In the early years of the Blair Government, one of Powell's most crucial jobs was his role in the Northern Ireland peace talks that led to the Good Friday Agreement. In March 2008, Powell called for tactics used successfully in Northern Ireland to be applied to the War on Terrorism. He suggested that western governments hold talks with Al Qaeda and the Taliban, just as the British government negotiated with the Provisional IRA in order to bring about a peace deal in Northern Ireland. His suggestion was publicly rejected by the British Foreign Office.[11] His book Great Hatred, Little Room: Making Peace in Northern Ireland details the negotiations which finally led to the agreement which brought back power-sharing devolved government to Northern Ireland.

Powell continued to be both a key right-hand man for Blair throughout his time in office, as well as a trusted advisor on a wide range of policy issues. He was described by The Guardian as being "at the heart of all his (Blair's) key foreign policy initiatives."[12] It is believed he was questioned twice by police, the second time under caution, during the investigation into the Cash for Honours affair.[13] While many in Blair's "kitchen cabinet" – including Alastair Campbell – departed before Blair's resignation, Powell remained in Downing Street until June 2007.

In February 2012 Peter Oborne, a The Daily Telegraph journalist, criticised Powell for divulging sensitive information about the activities of MI6 in Russia. He told a BBC documentary, Putin, Russia and the West, how MI6 had in 2006 used a "fake rock filled with surveillance devices as a means of communication with their agents in Moscow". Oborne described this as a "propaganda gift for Vladimir Putin", as it soon after featured heavily in a programme screened on prime-time Russian state TV. The footage was used to attack opponents of Putin who at the time, in 2006, had doubted Kremlin reports of MI6's activity in Russia. In the view of Oborne, "Powell’s indiscretion was used to make a full-frontal attack on some of the most respected independent critics of the regime" and Powell had become a "useful idiot" for Putin.[14]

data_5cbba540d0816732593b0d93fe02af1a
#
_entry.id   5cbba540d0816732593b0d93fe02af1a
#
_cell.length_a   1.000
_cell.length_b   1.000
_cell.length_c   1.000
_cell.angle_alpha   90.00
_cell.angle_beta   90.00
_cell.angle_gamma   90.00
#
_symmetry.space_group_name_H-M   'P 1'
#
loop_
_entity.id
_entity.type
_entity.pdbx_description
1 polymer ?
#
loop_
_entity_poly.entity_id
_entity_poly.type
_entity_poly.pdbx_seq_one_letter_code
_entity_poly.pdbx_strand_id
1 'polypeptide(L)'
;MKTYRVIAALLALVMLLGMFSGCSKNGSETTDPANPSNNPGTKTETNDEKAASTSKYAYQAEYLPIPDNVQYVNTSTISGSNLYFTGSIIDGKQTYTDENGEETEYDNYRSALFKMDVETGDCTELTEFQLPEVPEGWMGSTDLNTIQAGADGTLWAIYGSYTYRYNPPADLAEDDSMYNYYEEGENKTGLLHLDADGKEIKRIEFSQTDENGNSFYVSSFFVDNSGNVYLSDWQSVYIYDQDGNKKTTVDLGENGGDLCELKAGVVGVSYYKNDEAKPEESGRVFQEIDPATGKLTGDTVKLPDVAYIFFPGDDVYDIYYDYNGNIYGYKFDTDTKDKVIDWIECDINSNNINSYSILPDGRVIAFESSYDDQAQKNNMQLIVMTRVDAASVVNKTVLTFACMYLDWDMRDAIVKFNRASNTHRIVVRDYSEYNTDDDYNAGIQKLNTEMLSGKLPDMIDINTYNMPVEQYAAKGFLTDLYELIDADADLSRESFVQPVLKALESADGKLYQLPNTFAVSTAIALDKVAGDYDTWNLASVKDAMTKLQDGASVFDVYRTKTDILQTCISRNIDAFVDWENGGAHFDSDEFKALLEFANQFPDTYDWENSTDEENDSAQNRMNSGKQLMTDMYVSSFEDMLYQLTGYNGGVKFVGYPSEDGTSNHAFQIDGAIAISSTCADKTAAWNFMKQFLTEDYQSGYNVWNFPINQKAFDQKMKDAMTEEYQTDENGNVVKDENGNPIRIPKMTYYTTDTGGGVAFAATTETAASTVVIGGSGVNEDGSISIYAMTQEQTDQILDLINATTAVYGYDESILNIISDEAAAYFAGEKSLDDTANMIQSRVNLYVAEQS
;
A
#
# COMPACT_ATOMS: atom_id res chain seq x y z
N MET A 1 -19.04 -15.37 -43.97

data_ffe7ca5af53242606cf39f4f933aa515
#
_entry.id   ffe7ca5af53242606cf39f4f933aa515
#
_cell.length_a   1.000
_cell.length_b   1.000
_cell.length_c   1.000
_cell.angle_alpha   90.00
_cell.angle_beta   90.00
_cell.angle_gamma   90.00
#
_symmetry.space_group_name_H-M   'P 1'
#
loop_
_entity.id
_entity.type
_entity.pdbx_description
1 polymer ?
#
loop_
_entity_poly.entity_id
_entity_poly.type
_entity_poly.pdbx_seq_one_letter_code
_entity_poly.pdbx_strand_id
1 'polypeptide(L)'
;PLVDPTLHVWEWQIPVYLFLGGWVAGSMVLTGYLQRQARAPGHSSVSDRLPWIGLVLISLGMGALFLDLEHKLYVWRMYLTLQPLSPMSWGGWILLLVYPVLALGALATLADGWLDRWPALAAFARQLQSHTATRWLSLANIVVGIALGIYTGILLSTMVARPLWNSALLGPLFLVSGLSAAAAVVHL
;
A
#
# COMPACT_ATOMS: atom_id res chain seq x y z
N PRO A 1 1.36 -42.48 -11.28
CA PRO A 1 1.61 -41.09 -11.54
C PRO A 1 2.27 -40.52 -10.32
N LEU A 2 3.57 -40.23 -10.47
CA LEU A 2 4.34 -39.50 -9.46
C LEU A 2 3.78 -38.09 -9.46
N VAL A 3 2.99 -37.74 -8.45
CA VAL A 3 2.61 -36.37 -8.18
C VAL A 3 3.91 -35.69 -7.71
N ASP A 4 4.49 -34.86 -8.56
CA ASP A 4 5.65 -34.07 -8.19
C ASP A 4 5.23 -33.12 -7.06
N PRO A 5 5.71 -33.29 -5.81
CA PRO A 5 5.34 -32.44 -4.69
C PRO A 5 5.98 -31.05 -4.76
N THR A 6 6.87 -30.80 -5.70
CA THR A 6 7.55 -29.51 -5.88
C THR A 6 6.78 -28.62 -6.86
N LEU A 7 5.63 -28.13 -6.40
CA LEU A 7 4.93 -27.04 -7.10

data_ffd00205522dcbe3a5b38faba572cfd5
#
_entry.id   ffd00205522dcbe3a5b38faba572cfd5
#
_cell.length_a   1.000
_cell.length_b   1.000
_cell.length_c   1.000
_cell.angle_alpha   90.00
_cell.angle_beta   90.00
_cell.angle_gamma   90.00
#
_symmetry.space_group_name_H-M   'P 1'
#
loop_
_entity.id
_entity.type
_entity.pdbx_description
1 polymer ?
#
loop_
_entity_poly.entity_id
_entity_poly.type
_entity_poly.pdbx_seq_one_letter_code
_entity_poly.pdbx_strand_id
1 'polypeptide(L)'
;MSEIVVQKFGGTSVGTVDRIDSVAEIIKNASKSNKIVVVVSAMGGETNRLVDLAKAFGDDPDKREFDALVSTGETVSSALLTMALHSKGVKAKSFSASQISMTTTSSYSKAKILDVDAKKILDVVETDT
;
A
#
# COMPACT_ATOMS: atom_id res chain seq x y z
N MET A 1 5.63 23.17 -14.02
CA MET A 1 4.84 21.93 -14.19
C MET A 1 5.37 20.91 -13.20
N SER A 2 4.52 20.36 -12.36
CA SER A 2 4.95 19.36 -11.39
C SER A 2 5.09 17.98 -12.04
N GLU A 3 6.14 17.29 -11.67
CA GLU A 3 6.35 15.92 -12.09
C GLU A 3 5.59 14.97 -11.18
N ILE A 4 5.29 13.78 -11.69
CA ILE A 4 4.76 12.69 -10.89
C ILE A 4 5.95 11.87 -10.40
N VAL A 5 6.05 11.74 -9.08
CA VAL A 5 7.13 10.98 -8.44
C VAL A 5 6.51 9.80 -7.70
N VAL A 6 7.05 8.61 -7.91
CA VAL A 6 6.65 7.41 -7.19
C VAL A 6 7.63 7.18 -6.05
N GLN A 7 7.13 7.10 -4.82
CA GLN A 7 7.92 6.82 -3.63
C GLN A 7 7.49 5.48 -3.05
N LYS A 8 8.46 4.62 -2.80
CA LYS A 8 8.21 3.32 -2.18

Post Downing StreetEdit

Powell was a banker at Morgan Stanley from 2008-9. In 2011 he founded the charity Inter Mediate with Martin Griffiths[15] to work on armed conflicts around the world. Since 2013 he has also been a member of the Board of Save the Children International.[16]

In May 2014 British prime minister David Cameron appointed Powell as the UK special envoy to Libya to promote dialogue between rival factions in the country.[17]

In March 2017 he was appointed Honorary Professor in the Senator George J. Mitchell Institute for Global Peace, Security and Justice at Queen's University Belfast.[18]


Powell's role as Downing Street Chief of Staff came under close scrutiny during the Hutton Inquiry, held following the death of David Kelly in 2003. Powell gave evidence to the inquiry on 18 August, and described several crucial meetings he had attended at which Kelly had been discussed before his name appeared in the media. An email sent by Powell to the JIC chairman John Scarlett in September 2002 was also highlighted, as it appeared to suggest that a dossier on the threat posed by Iraq should be toughened.[19] Many commentators criticised the style of government described by Powell as too informal, some dubbing it "sofa government", as many meetings were held in relaxed surroundings without proper notes being taken. The subsequent and separate Butler Report also emphasised these criticisms.[citation needed] Both the Hutton and Butler reports indicated Powell was very close to Blair.[citation needed]